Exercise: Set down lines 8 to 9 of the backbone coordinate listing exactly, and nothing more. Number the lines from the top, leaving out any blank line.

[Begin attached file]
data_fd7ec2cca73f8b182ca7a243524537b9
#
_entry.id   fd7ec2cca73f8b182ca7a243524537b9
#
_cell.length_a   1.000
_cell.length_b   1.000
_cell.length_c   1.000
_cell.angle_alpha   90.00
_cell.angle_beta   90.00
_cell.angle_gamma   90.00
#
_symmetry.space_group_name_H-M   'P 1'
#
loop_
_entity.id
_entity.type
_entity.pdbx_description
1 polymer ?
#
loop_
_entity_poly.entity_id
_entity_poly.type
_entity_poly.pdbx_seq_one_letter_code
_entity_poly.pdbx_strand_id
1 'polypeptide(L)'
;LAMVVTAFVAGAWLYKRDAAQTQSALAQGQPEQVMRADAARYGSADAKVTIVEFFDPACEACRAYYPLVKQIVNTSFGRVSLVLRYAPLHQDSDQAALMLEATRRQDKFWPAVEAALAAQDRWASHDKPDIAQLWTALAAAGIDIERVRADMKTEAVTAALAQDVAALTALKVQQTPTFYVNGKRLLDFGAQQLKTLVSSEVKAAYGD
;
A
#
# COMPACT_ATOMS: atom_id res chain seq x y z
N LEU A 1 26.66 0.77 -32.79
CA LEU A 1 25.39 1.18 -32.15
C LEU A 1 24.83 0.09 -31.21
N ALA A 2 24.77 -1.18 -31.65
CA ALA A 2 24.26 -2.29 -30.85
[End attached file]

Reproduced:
_cell.angle_alpha   90.00
_cell.angle_beta   90.00